Tidewater CEO: Offshore services recovery is here
“As we look forward into 2023, we are confident that not only is the recovery here, but that the demand for offshore vessels will continue to strengthen throughout this year,” said Quintin Kneen, president and CEO of Houston-headquartered offshore services giant Tidewater (NYSE: TDW). “The renewed global focus on securing reliable sources of hydrocarbons has prioritized offshore oil and gas development and we believe that offshore oil and gas capital spending plans will accelerate throughout 2023 and beyond.”
Kneen was commenting on third quarter and full year 2022 results that saw Tidewater report revenue for the three and twelve months ended December 31, 2022 of $186.7 million and $647.7 million, respectively, compared with $105.2 million and $371.0 million, respectively, for the three and twelve months ended December 31, 2021. (You can read all the numbers HERE.)
“While we are pleased with the momentum that was built throughout 2022, we believe that the macroeconomic trends driving the business will persist and that Tidewater is well-positioned to drive continued financial performance and cash flow generation in 2023 and beyond,” said Kneen. “We are forecasting revenue for 2023 of approximately $900.0 million, up almost 40.0% from 2022, and for vessel operating margin for 2023 of approximately 50.0%, up about 12 percentage points from 2022.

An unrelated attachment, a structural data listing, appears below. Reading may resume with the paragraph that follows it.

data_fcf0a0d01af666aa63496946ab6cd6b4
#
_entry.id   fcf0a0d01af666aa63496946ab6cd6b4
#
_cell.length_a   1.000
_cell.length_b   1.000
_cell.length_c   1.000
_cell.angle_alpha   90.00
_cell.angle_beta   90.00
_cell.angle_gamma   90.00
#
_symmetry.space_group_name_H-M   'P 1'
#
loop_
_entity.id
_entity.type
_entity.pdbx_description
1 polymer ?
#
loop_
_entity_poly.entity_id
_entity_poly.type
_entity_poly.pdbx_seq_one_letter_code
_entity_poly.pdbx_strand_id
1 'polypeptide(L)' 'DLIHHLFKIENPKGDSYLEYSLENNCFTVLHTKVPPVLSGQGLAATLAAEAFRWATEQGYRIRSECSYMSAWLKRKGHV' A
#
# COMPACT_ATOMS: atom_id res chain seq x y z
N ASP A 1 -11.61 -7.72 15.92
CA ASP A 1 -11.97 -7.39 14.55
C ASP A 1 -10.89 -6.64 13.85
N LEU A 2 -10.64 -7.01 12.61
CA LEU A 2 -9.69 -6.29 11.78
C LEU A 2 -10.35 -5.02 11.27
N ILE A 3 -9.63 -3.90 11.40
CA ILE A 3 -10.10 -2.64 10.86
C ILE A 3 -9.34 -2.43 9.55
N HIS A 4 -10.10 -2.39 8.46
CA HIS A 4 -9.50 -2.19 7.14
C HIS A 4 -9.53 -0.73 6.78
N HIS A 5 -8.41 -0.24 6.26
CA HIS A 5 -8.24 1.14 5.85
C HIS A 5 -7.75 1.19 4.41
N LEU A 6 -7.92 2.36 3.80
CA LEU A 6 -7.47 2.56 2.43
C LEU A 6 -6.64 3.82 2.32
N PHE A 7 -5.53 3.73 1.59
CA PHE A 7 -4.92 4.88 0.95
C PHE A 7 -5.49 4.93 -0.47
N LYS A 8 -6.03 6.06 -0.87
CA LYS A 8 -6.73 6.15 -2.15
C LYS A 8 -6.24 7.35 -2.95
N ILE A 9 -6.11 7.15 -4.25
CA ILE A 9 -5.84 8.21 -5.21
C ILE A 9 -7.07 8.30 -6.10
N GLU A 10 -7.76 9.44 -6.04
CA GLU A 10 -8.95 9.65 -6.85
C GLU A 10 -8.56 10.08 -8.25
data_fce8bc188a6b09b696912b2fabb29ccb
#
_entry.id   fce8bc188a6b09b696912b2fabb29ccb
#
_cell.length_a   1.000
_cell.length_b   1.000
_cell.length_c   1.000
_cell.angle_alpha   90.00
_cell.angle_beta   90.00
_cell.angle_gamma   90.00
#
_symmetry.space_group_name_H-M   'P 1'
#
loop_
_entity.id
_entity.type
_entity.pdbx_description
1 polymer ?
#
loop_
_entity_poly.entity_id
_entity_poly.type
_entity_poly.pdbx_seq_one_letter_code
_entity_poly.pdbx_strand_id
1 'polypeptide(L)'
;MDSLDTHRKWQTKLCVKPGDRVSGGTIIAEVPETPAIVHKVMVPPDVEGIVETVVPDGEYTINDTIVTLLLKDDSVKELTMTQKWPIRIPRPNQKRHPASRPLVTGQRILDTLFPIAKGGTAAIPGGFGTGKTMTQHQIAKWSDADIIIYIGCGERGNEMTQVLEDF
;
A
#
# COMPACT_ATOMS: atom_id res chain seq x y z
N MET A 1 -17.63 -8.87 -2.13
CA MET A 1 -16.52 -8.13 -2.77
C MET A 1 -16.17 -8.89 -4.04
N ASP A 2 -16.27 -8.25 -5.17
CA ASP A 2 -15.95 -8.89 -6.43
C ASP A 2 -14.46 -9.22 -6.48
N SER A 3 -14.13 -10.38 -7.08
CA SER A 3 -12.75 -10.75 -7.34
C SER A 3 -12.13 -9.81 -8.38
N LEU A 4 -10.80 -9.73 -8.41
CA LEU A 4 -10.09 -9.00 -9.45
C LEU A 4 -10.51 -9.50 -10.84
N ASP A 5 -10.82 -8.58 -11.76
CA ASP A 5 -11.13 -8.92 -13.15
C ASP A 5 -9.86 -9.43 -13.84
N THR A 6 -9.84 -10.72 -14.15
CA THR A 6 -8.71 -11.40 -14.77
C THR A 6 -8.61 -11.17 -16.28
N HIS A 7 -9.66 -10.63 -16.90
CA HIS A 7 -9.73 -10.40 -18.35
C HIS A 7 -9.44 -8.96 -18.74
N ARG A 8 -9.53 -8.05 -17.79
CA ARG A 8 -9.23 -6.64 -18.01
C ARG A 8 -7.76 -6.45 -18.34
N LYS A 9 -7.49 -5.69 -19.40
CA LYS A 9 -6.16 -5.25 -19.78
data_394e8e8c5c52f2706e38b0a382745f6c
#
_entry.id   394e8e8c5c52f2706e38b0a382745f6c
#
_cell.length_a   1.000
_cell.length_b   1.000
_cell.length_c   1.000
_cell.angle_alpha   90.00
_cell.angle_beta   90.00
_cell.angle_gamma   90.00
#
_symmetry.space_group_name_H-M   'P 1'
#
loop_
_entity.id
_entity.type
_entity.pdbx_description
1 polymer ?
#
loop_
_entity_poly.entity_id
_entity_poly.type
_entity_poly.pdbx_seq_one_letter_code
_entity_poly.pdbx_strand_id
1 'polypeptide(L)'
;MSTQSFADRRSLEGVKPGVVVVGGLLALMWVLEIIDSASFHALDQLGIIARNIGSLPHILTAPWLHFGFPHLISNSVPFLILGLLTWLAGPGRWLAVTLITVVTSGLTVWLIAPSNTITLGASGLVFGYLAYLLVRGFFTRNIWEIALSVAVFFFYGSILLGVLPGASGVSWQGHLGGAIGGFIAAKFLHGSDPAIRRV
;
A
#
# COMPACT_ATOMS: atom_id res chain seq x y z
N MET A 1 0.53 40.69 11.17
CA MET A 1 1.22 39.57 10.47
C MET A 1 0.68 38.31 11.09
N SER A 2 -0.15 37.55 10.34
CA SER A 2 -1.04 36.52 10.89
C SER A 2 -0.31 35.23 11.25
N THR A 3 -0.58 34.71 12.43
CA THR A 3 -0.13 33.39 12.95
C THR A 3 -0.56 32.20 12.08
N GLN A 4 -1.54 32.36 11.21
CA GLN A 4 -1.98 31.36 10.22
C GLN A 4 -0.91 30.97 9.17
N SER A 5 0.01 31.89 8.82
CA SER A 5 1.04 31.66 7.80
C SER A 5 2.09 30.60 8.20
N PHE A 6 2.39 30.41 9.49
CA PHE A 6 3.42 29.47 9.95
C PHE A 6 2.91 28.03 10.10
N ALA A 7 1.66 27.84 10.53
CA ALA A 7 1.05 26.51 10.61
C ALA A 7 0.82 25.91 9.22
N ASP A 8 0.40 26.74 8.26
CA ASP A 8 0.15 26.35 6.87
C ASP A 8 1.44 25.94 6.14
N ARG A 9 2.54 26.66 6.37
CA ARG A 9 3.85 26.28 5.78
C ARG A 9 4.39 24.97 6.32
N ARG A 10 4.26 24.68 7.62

“Our West Africa business continued to perform well during the fourth quarter, with revenue up about 6.8% sequentially, driven by an increase in average day rates. Likewise, our Americas region experienced a strong fourth quarter, with revenue also up 6.8% sequentially, all of which was driven by an 8.1% increase in day rates, with notable day rate enhancement in the U.S. Gulf of Mexico and Mexico. Further, revenue in the Mediterranean expanded by about 9.3% sequentially, resulting from a 4.5% increase in day rates and additional capacity brought to the area from the U.S. Gulf of Mexico. The North Sea experienced typical seasonality which resulted in total revenue in the fourth quarter declining by 2.6% sequentially. Further, our Asia Pacific segment was adversely impacted by a combination of vessels in transit along with drydocking activity and idle time as vessels came off contract; we expect this frictional unemployment to subside in the first quarter. Activity levels in rest of the world were slightly up during the fourth quarter. Overall day rates remained flat from the prior quarter, and if we exclude the declines in our North Sea and Asia Pacific business, our average day rate increased 4.8% sequentially.”
Looking ahead, Kneen pointed to the continuing decline in the number of available OSVs.
“Just as encouraging as the acceleration in demand for offshore vessels services is the continued reduction in the available supply of offshore vessels. The number of large OSVs that are currently laid up is quite limited and the likelihood any of these vessels returning to the market is remote. We see a similar situation developing in the mid-sized OSV fleet, where additional available supply is also very limited. We see essentially no new vessels on order, indicating that the supply of vessels will continue to decline modestly as vessels naturally attrition out of the global fleet. Accordingly, it is our view that the industry is positioned to benefit from an increase in demand over the medium-to-long term and a slowly shrinking supply of vessels. We believe this imbalance in supply and demand will continue to provide the opportunity for day rate and utilization increases, and we remain committed to maximizing the earnings and cash flow generation from our fleet.”